1 Simple Phrase To Help Cure Stage Fright

not judging

PERFORMANCES. Lots and lots of performances. Right about now young (and old) piano players around the world are getting nervous about playing in front of others. What’s a piano teacher to do to help? One thing a teacher can do is to help the student view performances from the audience’s perspective. A lot of performers who have stage fright don’t realize that the audience is not judging them at all (unless you’re in a contest of some sort). The lie that stage fright tells the performer is that since all eyes are on him the performance is about him. THIS IS NOT TRUE!!! Students need to know that the audience is there to RECEIVE the gift of music. The gift of music is many things to the audience. It is a great time, an escape from worries and cares, a chance to be with friends. The audience wants simply to FEEL GOOD. Judging the performer is the least of their concerns. They want the performer to succeed because it means the audience gets to have a good time. Here is another secret: the people in the audience assume that the performance will be great, otherwise they would not be there!

So, take the pressure off your students by letting them know (and most don’t know this) that the audience is not judging them! I will definitely be driving this point home with my students in the next few weeks leading up to our Big Dreams Concert.

DIY Music Theory Manipulatives!

I found this bucket of dominoes on a recent trip to Tuesday Morning for around $5! If your local store doesn’t have it you can get it on Amazon.com for $14.99. The bucket comes with 250 blank dominoes in 5 different colors. I am using the dominoes to help piano students learn to spell scales and build chords.

Using a sharpie, I wrote the letters of the music alphabet on individual dominoes. Then I drew sharps and flats on the dominoes as well. You will notice that I chose to use orange for all the sharps and blue for all the flats. There are more than enough dominoes to make a complete set of each of the 12 major scales without even using all of them. I ended up having a whole set of red dominoes left over to use for something else. I might use one side for numbers 1-7 and the other side for Roman Numerals to help students learn the scale degrees.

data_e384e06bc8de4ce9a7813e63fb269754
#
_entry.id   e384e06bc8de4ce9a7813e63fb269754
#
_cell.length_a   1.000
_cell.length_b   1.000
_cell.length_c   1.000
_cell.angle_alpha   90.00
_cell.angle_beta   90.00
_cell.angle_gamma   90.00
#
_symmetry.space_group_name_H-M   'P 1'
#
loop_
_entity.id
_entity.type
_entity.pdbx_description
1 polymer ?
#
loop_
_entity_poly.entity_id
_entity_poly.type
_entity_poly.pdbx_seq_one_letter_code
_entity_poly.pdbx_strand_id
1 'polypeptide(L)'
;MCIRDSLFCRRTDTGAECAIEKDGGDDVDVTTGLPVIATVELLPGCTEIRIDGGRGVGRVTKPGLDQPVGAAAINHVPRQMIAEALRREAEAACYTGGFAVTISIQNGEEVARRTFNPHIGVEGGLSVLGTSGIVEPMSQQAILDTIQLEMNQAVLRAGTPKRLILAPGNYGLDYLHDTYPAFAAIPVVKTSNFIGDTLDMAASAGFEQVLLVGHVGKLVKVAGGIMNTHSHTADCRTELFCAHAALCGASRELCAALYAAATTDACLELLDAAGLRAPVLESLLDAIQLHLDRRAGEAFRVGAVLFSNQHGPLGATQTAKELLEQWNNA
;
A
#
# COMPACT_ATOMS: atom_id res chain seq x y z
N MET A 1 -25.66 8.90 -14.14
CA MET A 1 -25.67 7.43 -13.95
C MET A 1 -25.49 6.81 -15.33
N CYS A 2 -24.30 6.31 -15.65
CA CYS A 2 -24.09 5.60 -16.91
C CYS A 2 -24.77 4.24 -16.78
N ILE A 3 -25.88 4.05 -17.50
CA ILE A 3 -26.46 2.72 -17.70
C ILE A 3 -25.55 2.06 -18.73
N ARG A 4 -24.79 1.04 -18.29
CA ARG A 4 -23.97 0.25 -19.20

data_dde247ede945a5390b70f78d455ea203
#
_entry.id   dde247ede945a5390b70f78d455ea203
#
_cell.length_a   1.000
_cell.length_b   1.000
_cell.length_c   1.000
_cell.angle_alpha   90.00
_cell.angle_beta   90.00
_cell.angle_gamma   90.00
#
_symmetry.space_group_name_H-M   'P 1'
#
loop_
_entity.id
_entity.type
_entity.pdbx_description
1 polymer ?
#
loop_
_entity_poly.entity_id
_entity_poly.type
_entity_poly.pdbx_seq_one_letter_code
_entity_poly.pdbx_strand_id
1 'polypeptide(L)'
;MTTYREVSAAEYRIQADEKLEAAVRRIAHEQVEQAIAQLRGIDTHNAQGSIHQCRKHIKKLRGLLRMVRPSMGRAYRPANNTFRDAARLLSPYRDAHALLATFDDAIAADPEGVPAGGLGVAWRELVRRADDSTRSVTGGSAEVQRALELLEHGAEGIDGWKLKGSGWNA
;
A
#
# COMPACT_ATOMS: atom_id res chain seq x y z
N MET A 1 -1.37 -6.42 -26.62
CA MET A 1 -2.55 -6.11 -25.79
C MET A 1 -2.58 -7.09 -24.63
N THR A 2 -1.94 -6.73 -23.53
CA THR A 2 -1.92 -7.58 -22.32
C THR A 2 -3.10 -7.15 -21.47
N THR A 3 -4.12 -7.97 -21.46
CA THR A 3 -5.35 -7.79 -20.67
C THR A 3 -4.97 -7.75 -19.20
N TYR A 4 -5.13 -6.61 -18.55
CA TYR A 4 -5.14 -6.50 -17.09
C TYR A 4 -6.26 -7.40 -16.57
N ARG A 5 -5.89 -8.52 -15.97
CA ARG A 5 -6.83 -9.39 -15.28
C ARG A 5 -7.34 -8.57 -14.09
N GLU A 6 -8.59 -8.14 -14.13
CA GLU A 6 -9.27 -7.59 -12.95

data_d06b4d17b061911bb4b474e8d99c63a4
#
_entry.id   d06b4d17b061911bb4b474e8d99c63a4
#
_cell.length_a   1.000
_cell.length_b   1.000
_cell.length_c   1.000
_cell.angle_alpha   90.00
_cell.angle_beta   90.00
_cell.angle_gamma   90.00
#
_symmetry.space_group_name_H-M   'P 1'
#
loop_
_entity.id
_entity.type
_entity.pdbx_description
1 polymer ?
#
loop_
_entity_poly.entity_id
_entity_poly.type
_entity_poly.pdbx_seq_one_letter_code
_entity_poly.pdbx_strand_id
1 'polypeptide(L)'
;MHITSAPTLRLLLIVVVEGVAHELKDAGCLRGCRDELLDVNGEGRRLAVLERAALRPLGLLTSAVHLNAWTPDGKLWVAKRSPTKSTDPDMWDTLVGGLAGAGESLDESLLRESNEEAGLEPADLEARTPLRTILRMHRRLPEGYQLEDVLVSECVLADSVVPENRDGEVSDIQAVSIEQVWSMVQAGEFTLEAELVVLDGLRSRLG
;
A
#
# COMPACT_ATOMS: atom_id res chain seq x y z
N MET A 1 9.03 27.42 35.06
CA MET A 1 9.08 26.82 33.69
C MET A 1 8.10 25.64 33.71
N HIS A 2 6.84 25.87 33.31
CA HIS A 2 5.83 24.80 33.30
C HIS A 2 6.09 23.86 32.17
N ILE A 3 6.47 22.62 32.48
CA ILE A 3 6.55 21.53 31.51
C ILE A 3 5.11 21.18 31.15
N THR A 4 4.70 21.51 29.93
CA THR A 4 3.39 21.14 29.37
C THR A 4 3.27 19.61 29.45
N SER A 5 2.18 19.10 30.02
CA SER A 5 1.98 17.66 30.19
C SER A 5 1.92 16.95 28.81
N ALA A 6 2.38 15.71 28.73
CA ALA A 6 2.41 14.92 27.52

It took me about an hour to draw all the letter names and symbols, so if you’ve got an hour to spare now for this project it could save you several hours in the future because you can surely use this for teaching lots of theory concepts. An added bonus is that it is self – containing. The bucket easily stores all the pieces in one place!

Book Review: Note By Note, A Celebration of the Piano Lesson by Tricia Tunstall

If you’re looking for a bit of inspiration to start the school year, Tricia Tunstall’s book, Note By Note is a must read! This book is truly a celebration of the piano lesson – with all it’s joys and frustrations, twists, turns, and challenges. As I read the book  – in one day – I was uplifted, renewed, and validated as a piano teacher. Her chapter titles are succinct yet intriguing – “Beginnings”, “The Pull of Pop”, “The Lure of Elise”, “Emerging”, “Mastery”, “Recital”, and finally “My Last Piano Teacher”. In my opinion, this book is a love story that will capture the heart of  anyone who teaches piano, has taken piano lessons and refused to quit, has quit piano lessons and lived to regret it, and even those who always wished to have piano lessons.  My favorite quote about this book is from author Reeve Lindbergh who said,

“Note by Note is simply a joy of a book. Tricia Tunstall combines a lifetime’s love of music with respect and affection for the children who are her students. She writes with clarity, grace, and a delightful sense of humor. This will be every reader’s favorite piano lesson.”

Football and Piano

This is a just a quick post to share something one of my 3 year old piano students said this week while we were learning about Quarter Notes. We were playing the Valentine Card Hunt game designed by Susan Paradis where she had to find notes scattered around the room and tell me the name of them. She brilliantly breezed through all of them – whole note, half note, etc. and when she got to the Quarter Note she said, “That one’s a Quarterback!”